Here's how the grip works: If the tire is too hard and resists flexing when coming into contact with a rock, causing it to bounce, it doesn't have a good grip. If it's too soft and the knobs are easily compressed, it still has a low grip. So the sweet spot is T9—perfect grip, ideal softness, and no slipping. In the T9 rubber compound, the ingredients are so well balanced that they work well in wet and dry conditions.
The idea behind T9 is to have a tire that is soft enough to mold to the trail when passing over roots, stones, and other obstacles. Soft tires were already capable of this, but they're heavier, more prone to punctures, and make the bike a bit more sluggish. Soft tires also have high rolling resistance. T9 solves all of these issues.
While a good grip is essential in mountain bike tires, it doesn't have to come at the cost of a bad roll. These Mountain Bike tires improve roll resistance and grip. But T9 compound is not quite perfect since it is designed to rebound slower, it might not be the best choice for a fast downhill trail.
The T7 compound is harder than T9, which means it has a faster rebound time. On the damping scale, 7 is a good middle-ground. It decreases the rolling resistance, making the rider move faster, especially in rocky downhill sections.
The T7 compound tires are lighter, so pedaling uphill is a bit easier. While these tires allow for faster riding, they provide a lower grip which affects the rider's balance. If you're looking for a medium grip on a moderate trail, T7 tires like these might be the ideal choice.
T5 is the hardest rubber compound. But in mountain biking, hard doesn't equate to good. Tires made with T5 have an excellent rolling resistance but very low grip. It's a lightweight tire that performs well on open dirt trails. It has a higher wear rate than the rubbers mentioned above. Enthusiastic mountain bikers that love to hit challenging trails won't benefit from this hard rubber. You will find that most XC tires, like these, are made with T5 as it has the lowest damping point and highest speed.
The Best Mountain Bike Tires for Grip
There isn't one universal tire that suits every mountain bike rider because each person enjoys a different type of trail and riding experience. For a tire to perform its best, it has to be appropriate for the type of trail being ridden on. To get the ideal grip, you must first define which terrain you will tackle regularly.
Hard mountain bike tires are ideal for gripping roads, medium dual-compound rubber tires with elevated knobs perform best on sandy trails, while rocky rides require soft tires with knobs that are spread out, and sipes.
While the grip of your mountain bike tires is very important, it is also important to consider how well you can grip onto the pedals which are essentially what help you to propel your mountain bike in a forward motion. Our article about how to choose mountain bike pedals for grip maximization explains this in greater detail.
Mountain Bike Tires for Maximum Grip on Road
When it comes to gripping the road, the tire tread pattern doesn't play a huge role, because the surface it’s crossing is significantly harder than the tire. A specific tread pattern won't guarantee better grip so low knobs and a straight uniform pattern will work well.
To grip roads better, you need to pay attention to the material of the tire. Most road tires are single component, contributing to faster wear. Try to look for dual component tires where the base is one type of rubber, usually harder, and the tread pattern is a softer rubber. A hard rubber compound works best as a base since softer rubber will stick to the road, which increases the rolling resistance.
If you ride through muddy areas regularly, look for spread-out, low-profile knobs, as they will disperse mud faster. Tall knobs grip the mud. You also need a tire with lower TPI or threads per inch. These tires are heavier, but they are less likely to go flat and are puncture-resistant.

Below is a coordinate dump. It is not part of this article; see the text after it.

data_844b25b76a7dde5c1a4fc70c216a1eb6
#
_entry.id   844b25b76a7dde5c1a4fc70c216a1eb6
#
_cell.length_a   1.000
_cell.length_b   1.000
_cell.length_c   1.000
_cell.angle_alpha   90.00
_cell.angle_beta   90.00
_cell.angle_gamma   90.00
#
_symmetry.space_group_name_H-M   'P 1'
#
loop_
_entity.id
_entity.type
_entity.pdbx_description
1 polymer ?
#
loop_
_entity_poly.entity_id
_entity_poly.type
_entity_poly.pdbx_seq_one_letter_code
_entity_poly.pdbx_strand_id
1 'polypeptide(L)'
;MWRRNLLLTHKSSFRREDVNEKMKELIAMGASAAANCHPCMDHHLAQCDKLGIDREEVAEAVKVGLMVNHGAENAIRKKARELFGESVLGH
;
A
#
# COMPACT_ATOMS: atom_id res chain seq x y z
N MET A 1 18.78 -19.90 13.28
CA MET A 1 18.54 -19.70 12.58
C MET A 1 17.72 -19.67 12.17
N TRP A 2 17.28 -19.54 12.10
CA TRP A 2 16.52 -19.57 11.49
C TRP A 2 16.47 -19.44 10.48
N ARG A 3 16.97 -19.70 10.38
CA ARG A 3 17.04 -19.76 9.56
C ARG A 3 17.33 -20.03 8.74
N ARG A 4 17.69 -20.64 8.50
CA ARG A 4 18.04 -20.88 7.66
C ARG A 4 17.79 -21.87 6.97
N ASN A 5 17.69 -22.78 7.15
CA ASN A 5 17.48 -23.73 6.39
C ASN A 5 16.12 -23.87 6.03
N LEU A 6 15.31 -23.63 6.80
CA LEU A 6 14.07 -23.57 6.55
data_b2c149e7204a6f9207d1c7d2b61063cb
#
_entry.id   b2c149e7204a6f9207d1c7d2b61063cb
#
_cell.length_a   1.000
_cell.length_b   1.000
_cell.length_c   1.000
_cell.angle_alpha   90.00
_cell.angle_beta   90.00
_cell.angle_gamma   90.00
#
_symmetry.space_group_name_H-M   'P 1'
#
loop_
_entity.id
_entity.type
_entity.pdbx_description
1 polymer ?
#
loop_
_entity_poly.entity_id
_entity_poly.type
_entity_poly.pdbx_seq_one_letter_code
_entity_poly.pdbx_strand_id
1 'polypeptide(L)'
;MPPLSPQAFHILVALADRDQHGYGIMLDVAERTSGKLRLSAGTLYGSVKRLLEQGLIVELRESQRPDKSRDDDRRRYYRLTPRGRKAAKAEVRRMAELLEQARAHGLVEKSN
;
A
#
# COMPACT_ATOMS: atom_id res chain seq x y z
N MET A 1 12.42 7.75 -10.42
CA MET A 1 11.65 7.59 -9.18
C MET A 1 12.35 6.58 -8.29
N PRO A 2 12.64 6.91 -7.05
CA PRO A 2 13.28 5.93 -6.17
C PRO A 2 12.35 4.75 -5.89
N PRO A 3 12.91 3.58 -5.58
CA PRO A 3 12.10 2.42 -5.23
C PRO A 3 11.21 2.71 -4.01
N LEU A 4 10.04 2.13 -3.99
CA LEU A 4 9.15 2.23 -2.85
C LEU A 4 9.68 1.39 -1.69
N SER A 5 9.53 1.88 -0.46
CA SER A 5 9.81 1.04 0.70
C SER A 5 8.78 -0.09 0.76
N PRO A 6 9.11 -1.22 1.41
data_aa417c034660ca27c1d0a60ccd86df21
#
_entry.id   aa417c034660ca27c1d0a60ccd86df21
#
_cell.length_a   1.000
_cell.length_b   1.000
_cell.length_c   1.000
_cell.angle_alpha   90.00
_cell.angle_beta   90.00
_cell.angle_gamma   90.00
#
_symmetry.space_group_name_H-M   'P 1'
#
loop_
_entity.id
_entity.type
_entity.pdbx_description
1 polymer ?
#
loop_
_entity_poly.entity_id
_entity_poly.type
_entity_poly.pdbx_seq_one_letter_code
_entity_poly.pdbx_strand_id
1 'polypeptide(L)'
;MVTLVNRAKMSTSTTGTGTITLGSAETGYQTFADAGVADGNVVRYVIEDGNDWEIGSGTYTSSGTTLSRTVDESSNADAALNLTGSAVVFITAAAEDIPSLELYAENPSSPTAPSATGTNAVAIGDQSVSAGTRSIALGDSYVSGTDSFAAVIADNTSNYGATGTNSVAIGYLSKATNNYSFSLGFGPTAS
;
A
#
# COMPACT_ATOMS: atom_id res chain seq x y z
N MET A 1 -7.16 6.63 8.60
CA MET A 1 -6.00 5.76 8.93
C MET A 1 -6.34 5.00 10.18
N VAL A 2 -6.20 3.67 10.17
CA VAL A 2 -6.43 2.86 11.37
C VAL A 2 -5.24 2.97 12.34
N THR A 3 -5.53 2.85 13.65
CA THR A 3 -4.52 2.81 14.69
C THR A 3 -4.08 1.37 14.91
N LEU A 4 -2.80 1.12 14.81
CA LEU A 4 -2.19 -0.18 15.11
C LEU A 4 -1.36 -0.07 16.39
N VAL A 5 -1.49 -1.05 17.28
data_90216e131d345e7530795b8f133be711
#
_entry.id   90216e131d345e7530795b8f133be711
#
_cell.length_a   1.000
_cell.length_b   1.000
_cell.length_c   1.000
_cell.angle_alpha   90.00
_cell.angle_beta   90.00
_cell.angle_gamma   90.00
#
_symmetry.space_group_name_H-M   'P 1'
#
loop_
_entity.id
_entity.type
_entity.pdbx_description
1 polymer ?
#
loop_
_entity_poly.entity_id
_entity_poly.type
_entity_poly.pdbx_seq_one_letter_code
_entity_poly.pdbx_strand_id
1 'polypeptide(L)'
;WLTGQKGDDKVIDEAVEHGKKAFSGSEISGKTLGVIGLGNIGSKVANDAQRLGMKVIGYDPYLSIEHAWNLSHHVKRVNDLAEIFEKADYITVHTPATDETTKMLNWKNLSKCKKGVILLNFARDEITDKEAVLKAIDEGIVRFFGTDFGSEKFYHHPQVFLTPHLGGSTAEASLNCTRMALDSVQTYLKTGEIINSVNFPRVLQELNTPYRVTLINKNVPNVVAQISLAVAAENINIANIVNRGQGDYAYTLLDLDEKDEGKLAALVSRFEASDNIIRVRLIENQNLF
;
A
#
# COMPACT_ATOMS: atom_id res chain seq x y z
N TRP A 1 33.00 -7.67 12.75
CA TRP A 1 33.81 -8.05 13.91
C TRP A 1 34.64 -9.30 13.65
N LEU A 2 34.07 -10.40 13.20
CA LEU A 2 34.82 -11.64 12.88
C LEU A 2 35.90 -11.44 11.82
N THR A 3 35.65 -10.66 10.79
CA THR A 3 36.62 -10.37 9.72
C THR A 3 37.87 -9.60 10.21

Mountain Bike Tires for Gripping Sandy Trails
Sandy trails require tires with tall, hard knobs that will slice through the sand and provide a more aggressive ride with stability. Medium soft and dual-compound rubber are what you should be looking for.
These tires have harder rubber in the center, helping you move faster through the sand and softer sides that provide more traction. Maximum traction is a must, as sand is one of the most complex surfaces to traverse. Of course, we're not talking about riding through a desert but occasionally hitting some sandy trails.
Puncture resistance is also essential, as well as choosing a solid casing as these tires have. A double casing or two layers of protection will ensure a higher puncture resistance. Sand is unpredictable and you can easily get a flat, maximum protection is a good idea.
Mountain Bike Tires for Rocky Rides
Hitting rocky trails is an exhilarating challenge, and good tires make all the difference. Choose a soft rubber with a well-spaced tire tread pattern to grip rocks. You will face many hard, slick surfaces, so you need the excellent grip that side knobs can provide.
You also need maximum puncture resistance because the jagged edges of rocks are the most common cause of flats. Dual compound rubber is well suited to this type of terrain–when it comes to the rubber type for rocky trails, the softer the better. Soft rubber sticks to rock so you won't slip even when you're going around sharp corners.
Another tire feature you need to look for is tire sipes. The sipes are small cuttings on the knobs that improve traction and help you move forward faster on slippery surfaces. The sipes bite onto the rock and make rolling over it easier.
And if you’re riding through rocky and mountainous terrain in winter chances are you’ll need to know how to choose mountain bike grip heaters so have a look at our comprehensive guide.
Mountain Bike Tire Types Matched to the Terrain
|Terrain||Tyre from Amazon||Price|
|Sandy Terrain||Hycline Bike Tire,26"x2.125"||~$25|
|Even Paths||Continental Contact Plus Bike Tire - City/Trekking||~$40-$80|
|Rocky Terrain||Schwinn Bike Tire Black with Carbon Steel Bead||~$25|
No matter what type of tire you choose, you're bound to run into a flat at some point in time. When you do, be sure to reference our step-by-step guide on how to change a mountain bike tire. You'll be glad you had it bookmarked!